Who knows fuse boxes?

"It belongs in a museum!" -Indiana Jones

So here's my fuse box, and I had some questions about it. I was only vaguely aware of fuse boxes and circuit breakers growing up. Early on it was "circuit breakers are better than fuses because when fuses blow, you have to get new fuses." Cool, I'm down with that. I did learn how to replace fuses, so that's good. Now that I own a house with a goddamned fuse box.

I had to do some quick repairs on a light switch, and thought, "Y'know, this would be a good time to test what fuses go to what parts of the house."

Now I haven't gone around and tested each and every outlet in the house, but I have done a number of outlets, as well as all of the lights. My question comes in with the fuses behind the black boxes to the left. Right now only the middle two boxes are populated with fuses. Does this mean that only the 4 fuses associated with those 2 boxes are receiving power?

I don't feel like this is the case, because I'm 90% certain that the bottom fuse, marked "Furn" is actually responsible for providing power to the furnace. But the top two fuses don't seem to provide power to anything.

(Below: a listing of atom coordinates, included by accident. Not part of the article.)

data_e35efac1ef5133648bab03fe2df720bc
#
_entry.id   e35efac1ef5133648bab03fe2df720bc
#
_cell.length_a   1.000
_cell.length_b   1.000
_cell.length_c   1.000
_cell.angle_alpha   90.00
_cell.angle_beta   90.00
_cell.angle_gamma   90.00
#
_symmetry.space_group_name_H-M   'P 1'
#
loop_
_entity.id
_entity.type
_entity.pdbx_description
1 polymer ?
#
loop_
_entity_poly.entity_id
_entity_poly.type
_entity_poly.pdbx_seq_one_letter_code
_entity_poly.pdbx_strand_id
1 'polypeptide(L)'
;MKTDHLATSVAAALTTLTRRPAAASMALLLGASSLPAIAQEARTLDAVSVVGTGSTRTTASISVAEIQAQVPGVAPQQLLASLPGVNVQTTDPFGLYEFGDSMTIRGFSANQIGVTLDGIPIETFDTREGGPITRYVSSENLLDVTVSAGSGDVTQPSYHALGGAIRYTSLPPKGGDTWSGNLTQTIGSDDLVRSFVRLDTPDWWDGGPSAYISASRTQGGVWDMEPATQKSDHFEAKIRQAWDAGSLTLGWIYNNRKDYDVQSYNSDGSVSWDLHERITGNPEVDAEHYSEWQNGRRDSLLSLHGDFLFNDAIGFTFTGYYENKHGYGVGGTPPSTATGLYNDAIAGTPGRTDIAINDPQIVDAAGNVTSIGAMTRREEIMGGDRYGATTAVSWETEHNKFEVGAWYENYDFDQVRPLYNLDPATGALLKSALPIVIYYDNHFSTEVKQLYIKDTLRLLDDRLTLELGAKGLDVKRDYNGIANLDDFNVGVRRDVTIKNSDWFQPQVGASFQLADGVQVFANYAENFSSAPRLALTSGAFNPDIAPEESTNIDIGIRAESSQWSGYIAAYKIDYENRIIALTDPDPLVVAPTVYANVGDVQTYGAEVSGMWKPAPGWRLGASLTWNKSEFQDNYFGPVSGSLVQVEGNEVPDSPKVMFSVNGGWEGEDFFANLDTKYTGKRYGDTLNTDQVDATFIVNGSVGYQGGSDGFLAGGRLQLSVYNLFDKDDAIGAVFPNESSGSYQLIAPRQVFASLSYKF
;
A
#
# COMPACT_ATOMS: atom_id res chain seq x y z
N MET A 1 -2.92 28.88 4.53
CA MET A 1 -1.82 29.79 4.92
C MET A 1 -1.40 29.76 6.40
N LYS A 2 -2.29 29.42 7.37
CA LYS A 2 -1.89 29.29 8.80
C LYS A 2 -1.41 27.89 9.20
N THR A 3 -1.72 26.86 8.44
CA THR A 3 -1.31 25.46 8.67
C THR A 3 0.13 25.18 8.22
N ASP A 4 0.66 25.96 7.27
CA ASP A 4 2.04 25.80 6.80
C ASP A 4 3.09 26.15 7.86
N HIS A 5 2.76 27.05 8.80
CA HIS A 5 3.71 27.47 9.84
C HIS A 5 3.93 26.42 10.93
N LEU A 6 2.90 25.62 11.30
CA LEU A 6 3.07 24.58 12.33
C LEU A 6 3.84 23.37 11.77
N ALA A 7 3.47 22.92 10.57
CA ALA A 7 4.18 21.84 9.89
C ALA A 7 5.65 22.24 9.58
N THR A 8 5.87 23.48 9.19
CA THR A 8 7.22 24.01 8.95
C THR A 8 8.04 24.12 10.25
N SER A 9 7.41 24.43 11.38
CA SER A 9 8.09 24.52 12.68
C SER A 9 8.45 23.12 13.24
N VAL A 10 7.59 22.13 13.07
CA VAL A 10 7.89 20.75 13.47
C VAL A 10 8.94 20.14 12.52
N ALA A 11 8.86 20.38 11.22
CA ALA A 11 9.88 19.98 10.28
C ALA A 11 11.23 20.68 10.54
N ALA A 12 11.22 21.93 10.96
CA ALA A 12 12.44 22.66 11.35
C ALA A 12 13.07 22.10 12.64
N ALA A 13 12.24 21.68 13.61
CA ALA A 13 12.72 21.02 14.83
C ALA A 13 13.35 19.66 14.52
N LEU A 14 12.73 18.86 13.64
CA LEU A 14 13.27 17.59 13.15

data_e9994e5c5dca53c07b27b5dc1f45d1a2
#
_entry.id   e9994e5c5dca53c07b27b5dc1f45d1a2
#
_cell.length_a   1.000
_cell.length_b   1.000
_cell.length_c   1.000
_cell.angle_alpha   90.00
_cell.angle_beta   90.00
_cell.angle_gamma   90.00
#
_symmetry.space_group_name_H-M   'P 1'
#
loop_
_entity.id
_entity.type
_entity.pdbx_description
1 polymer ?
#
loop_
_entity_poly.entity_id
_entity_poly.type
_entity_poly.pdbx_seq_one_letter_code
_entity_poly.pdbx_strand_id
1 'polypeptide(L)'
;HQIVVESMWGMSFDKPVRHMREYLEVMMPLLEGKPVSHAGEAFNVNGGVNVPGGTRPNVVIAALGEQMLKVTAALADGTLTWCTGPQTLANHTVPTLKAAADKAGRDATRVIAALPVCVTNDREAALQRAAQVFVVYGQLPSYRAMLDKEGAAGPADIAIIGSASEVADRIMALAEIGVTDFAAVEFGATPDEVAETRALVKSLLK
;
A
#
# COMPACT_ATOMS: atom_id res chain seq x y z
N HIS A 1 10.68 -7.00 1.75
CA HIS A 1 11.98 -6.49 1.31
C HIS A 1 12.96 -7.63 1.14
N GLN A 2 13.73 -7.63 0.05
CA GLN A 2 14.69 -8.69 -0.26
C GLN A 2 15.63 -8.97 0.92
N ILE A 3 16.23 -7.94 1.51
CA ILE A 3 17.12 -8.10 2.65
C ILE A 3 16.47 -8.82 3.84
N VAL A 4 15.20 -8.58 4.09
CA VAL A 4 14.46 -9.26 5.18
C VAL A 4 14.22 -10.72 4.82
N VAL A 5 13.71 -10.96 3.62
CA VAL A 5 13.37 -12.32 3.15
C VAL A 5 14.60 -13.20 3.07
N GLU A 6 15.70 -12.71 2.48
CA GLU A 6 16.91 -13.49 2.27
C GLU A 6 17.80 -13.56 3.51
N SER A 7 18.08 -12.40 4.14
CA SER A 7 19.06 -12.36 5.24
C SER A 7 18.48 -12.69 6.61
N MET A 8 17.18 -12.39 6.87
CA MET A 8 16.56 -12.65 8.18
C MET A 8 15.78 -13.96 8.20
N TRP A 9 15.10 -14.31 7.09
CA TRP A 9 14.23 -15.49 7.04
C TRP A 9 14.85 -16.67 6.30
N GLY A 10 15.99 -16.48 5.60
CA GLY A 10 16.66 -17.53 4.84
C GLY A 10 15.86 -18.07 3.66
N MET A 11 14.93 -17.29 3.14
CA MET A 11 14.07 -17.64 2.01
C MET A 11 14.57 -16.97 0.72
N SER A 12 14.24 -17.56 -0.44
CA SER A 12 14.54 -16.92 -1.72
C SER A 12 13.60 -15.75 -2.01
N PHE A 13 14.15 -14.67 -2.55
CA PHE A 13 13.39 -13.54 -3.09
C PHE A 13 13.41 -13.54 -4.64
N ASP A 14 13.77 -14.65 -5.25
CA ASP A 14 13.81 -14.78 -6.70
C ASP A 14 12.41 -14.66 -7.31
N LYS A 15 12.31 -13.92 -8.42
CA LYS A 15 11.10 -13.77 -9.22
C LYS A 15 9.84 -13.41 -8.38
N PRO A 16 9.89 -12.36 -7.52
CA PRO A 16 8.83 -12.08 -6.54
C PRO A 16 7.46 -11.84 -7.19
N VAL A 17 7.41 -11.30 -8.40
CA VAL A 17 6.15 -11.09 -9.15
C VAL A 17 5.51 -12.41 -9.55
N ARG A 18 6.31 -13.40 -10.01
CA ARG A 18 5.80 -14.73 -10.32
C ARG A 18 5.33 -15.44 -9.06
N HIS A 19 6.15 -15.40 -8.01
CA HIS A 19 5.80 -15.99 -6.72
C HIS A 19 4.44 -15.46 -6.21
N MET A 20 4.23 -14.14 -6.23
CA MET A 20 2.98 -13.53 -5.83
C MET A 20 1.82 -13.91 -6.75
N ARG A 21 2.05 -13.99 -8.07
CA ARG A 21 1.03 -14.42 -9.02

Also, from the top, the 5th fuse down? That little 15 amp fuse powers 7 computers, 10 lights (with the sockets to support 15 lights), a refrigerator, and a microwave. I really need to distribute the power in this house a little better. Thank science for LED light bulbs, amirite? :slight_smile:

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I have 2 fuses in a small fuse box for the 220 line for the water pump.
They last forever, just spent 1300 bucks to replace the circuit breaker panel.
They no longer make pennies out of copper so you can't use them anymore as a replacement.
They are fairly cheap at Lowes, unfortunately they never seem to fail. When a thousand dollar deep well pump stops working your like,"please please let it be the fuse"

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When checking fuses it's good to clench a lightbulb between your teeth.
If the lightbulb goes on, you found a loose current.